Hefty Debt Dissuades Blacks from Attending Med School - Higher Education: From the time he was a child, Dennis Brown always had dreams of someday becoming a surgeon. Back then, he would insist on being the neighborhood doctor, pretending to operate on his classmates during playtime at school.
“A lot of people say they want to be a doctor because it’s almost the expected thing to say,” he says. “But I really saw myself in the emergency room, wanting to help people. It’s something that I used to think about all of the time.”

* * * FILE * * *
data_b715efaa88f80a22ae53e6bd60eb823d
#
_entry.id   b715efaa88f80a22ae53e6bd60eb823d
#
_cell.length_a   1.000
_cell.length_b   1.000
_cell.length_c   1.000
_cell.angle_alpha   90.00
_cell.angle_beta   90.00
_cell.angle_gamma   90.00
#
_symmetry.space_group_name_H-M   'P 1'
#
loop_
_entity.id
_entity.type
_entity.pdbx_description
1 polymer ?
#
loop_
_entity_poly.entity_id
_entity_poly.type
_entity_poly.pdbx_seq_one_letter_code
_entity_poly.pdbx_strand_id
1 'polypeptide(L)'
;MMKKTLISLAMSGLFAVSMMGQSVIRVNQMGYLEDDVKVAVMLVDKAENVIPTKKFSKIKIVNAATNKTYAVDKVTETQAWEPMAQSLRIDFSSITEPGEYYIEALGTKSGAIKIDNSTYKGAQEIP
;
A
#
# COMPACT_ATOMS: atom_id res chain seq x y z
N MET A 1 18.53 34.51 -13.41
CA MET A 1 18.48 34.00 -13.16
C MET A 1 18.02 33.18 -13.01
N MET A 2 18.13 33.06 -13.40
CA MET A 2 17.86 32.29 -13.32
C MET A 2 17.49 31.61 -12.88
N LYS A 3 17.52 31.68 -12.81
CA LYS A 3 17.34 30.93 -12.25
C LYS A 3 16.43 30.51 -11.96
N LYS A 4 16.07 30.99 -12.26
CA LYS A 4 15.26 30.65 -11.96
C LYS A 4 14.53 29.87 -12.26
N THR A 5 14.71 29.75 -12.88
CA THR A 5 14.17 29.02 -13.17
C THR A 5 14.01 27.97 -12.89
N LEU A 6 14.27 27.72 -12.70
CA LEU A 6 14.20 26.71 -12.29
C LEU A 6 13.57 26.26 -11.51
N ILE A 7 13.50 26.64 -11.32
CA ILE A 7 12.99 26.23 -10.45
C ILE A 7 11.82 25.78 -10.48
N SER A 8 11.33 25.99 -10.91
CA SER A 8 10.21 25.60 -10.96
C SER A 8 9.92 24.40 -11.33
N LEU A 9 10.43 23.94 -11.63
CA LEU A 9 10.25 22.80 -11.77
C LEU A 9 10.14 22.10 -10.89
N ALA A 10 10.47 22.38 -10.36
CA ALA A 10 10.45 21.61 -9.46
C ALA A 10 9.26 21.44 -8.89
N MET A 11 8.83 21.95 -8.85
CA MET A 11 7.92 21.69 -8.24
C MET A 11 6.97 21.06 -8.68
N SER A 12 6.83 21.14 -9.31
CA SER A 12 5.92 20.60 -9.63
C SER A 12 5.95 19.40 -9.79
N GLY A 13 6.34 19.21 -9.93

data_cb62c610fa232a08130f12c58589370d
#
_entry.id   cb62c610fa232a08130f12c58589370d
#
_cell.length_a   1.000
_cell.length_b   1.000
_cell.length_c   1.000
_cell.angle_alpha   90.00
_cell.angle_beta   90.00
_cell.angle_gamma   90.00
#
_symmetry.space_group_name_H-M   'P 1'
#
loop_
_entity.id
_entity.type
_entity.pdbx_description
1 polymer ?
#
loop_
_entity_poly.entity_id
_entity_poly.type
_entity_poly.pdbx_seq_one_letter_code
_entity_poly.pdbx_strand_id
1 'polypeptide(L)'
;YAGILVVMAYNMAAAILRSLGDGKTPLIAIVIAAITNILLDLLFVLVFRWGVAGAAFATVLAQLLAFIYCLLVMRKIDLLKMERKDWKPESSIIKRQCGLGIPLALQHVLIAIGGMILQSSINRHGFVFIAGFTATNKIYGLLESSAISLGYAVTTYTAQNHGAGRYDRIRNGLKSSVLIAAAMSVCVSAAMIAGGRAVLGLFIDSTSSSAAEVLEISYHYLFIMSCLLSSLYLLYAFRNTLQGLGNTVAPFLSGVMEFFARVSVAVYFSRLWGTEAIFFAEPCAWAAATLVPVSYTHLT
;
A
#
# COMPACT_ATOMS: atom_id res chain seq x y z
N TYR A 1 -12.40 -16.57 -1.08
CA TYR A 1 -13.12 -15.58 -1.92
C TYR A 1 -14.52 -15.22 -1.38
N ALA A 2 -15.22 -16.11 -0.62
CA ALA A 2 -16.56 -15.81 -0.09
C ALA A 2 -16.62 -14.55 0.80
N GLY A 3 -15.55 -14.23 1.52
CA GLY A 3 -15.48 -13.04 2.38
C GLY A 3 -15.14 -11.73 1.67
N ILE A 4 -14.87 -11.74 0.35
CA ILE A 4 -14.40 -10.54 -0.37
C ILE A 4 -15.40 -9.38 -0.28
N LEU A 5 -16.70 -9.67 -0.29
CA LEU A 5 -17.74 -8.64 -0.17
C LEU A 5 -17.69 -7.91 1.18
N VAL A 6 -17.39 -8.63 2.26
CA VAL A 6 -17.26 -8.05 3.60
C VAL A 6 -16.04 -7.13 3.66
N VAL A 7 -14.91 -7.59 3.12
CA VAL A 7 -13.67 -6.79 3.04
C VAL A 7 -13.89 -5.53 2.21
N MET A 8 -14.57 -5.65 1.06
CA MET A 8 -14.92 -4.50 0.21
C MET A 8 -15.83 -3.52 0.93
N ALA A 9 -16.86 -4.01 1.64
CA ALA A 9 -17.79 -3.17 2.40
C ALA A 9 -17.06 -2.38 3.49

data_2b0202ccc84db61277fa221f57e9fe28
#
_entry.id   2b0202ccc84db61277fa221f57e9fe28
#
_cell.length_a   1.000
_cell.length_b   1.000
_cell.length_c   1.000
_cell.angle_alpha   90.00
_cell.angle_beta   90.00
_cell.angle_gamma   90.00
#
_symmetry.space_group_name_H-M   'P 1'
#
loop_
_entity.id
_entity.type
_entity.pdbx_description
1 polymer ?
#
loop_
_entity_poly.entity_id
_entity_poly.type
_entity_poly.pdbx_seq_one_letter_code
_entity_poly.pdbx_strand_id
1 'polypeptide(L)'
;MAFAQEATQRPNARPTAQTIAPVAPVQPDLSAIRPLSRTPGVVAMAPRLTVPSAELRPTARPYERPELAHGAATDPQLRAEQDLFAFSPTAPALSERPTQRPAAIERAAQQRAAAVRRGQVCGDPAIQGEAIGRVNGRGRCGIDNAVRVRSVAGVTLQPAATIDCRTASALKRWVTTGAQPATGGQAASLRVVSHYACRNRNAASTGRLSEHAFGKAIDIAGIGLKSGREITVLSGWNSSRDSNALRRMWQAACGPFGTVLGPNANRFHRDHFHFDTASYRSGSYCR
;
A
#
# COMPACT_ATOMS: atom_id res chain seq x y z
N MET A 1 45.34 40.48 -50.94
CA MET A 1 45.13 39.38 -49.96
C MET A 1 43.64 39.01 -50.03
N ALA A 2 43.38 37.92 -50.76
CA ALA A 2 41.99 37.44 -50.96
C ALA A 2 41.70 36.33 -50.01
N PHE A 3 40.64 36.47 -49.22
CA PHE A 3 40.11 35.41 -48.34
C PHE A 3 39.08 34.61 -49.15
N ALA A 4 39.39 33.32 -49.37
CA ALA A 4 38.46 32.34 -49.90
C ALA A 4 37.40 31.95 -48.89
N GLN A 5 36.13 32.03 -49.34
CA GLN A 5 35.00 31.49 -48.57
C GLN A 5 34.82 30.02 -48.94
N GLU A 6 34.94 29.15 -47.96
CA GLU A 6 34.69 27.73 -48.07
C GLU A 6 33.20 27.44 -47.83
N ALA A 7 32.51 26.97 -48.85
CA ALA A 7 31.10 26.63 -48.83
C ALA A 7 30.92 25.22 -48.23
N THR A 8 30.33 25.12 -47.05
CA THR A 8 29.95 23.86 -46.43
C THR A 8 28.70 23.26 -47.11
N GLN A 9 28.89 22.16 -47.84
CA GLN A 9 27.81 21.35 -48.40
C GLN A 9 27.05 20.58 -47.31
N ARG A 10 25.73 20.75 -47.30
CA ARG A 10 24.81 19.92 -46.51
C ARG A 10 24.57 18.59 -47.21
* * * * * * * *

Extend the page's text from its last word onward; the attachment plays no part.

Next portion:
But three years after graduating from college, Brown, 25, has made a decision that has even baffled his parents: he’s opted to remain in the working world and not attend medical school, putting his plans of becoming a physician on hold—perhaps indefinitely.
“I have so many loans from my undergraduate years, and the cost of medical school is simply too much,” Brown says matter-of-factly. “I’m not trying to be in debt for the rest of my life. I want to get married someday and not saddle my family with that kind of pressure.”